During the Cold War, an American lawyer is recruited to defend an arrested Soviet spy in court, and then help the CIA facilitate an exchange of the spy for the Soviet captured American U2 spy plane pilot, Francis Gary Powers.
Harvard student Mark Zuckerberg creates the social networking site that would become known as Facebook, but is later sued by two brothers who claimed he stole their idea, and the co-founder who was later squeezed out of the business.
Acting under the cover of a Hollywood producer scouting a location for a science fiction film, a CIA agent launches a dangerous operation to rescue six Americans in Tehran during the U.S. hostage crisis in Iran in 1980.
Three separate but parallel stories of the U.S mortgage housing crisis of 2005 are told. Michael Burry, an eccentric ex-physician turned one-eyed Scion Capital hedge fund manager, has traded traditional office attire for shorts, bare feet and a Supercuts haircut. He believes that the US housing market is built on a bubble that will burst within the next few years. Autonomy within the company allows Burry to do largely as he pleases, so Burry proceeds to bet against the housing market with the banks, who are more than happy to accept his proposal for something that has never happened in American history. The banks believe that Burry is a crackpot and therefore are confident in that they will win the deal. Jared Vennett with Deutschebank gets wind of what Burry is doing and, as an investor believes he too can cash in on Burry's beliefs. An errant telephone call to FrontPoint Partners gets this information into the hands of Mark Baum, an idealist who is fed up with the corruption in the ... Written by
Richard Thaler played himself as the economist at the casino, who explains with Selena Gomez how derivatives can gear into each other and fail in sequence. Thaler is a well-known academic economist and is the author of "Nudge." See more »
Steve Carell's character takes out a Blackberry 8800 in the 2004 therapy session. The phone came out in 2007. See more »
I met my wife on match.com. My profile said that I'm a medical student with only one eye, an awkward social manner, and 145 thousand dollars in student loans. She wrote back, "You're just what I've been looking for!" She meant honest.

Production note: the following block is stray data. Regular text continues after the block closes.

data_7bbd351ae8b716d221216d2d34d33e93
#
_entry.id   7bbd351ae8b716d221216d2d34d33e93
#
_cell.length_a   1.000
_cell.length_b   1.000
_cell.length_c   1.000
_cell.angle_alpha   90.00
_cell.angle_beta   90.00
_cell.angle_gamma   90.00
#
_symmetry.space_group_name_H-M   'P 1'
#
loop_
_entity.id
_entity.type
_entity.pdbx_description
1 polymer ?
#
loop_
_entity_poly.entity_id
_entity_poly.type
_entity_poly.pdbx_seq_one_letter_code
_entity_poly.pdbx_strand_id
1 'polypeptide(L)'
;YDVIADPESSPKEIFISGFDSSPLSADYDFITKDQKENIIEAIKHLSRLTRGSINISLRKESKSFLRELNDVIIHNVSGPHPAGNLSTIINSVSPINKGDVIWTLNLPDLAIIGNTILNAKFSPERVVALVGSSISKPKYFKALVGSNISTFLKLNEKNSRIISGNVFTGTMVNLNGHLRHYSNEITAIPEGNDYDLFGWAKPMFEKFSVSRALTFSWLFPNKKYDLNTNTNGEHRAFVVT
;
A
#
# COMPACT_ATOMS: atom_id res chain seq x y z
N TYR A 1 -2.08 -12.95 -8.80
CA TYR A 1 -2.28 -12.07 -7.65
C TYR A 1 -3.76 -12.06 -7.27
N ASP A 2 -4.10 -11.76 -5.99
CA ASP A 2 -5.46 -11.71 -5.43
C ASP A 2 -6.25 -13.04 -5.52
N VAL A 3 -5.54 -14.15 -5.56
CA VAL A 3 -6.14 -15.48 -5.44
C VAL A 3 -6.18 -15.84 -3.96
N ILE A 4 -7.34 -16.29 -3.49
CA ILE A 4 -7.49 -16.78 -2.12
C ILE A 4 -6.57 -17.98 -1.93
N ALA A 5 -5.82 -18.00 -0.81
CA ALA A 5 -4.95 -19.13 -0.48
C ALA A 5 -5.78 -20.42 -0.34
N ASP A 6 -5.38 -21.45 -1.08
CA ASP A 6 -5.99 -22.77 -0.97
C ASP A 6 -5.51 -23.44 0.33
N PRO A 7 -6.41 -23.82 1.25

See more »
Famous writer director, Bill Wilder said if you are telling a complicated story you have to tell it in a simple way. He was right. This film wants to be funny and savvy and meaningful those are all great goals but it doesn't really achieve them. The story telling is as spastic as the camera-work is jerky, and the more it tries to make the back room dealings of corrupt banks make sense the less it does.
Another key thing is that our main characters goals are to profit from the impending doom of the economy and though a few moments are supposed to make us care about them we really don't. They still come off as amoral socially odd business men out to make bank so why do we care? We don't.
The attempts at hip comedy fail and are distracting--characters suddenly talking to the camera--directly to the audience, celebrity cameos trying to explain what's going on. These are just distractions. I guess they wanted an almost Michael Moore type vibe but in a more fictional type presentation. It's especially frantic on the big screen almost headache inducing during some of the 20 sec flash cut montage scenes that keep popping up.
It's great the director wanted to go for a "real" movie, that he doesn't succeed is too bad. A for effort as they say does not mean he gets an A.
30 of 47 people found this review helpful.
Was this review helpful to you?